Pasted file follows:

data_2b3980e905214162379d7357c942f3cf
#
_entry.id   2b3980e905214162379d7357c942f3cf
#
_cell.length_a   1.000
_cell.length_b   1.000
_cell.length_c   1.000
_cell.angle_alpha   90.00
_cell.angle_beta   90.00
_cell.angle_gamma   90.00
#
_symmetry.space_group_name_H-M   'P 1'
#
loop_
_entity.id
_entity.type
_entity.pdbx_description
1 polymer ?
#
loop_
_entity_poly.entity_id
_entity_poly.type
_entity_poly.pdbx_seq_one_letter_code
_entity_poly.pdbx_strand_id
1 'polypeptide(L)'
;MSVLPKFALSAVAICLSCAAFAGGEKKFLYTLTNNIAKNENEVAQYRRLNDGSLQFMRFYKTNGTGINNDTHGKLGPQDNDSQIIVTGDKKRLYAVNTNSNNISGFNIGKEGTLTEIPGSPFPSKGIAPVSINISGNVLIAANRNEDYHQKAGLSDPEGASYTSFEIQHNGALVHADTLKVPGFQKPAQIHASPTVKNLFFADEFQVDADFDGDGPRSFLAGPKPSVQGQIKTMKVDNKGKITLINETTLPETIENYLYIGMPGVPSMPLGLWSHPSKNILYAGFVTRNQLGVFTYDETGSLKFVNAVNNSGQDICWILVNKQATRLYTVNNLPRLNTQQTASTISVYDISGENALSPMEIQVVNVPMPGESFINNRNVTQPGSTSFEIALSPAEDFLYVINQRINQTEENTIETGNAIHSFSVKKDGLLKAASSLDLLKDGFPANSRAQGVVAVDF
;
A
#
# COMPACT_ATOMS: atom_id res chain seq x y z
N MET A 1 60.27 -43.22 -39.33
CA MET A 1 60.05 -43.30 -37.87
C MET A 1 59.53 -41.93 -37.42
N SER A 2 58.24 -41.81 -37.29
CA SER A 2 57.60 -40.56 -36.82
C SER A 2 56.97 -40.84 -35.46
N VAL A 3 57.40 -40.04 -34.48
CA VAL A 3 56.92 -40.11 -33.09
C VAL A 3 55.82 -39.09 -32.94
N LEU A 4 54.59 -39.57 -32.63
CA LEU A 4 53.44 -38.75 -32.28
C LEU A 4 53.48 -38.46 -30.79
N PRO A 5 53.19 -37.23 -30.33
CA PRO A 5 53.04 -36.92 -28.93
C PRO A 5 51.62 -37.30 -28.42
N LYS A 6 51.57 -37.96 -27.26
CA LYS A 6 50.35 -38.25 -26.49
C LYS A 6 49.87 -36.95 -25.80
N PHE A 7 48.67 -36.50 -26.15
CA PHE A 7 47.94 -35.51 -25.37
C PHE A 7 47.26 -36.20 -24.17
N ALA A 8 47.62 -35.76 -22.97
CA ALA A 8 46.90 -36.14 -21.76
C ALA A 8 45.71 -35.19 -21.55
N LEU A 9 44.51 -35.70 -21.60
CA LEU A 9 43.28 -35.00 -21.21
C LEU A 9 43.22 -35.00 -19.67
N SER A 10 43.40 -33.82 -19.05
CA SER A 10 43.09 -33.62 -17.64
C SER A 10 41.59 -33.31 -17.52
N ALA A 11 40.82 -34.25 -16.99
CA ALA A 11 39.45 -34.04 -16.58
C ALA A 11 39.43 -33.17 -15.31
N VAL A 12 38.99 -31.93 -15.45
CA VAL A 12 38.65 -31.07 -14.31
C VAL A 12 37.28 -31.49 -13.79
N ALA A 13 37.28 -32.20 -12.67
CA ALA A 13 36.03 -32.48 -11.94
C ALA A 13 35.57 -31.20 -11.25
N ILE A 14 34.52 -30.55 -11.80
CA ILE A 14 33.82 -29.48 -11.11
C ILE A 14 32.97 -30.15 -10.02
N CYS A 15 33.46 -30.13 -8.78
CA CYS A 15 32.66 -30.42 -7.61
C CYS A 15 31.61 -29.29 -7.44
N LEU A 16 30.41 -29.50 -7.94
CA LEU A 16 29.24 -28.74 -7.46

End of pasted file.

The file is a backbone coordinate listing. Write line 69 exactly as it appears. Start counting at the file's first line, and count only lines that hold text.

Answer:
C ALA A 13 35.57 -31.20 -11.25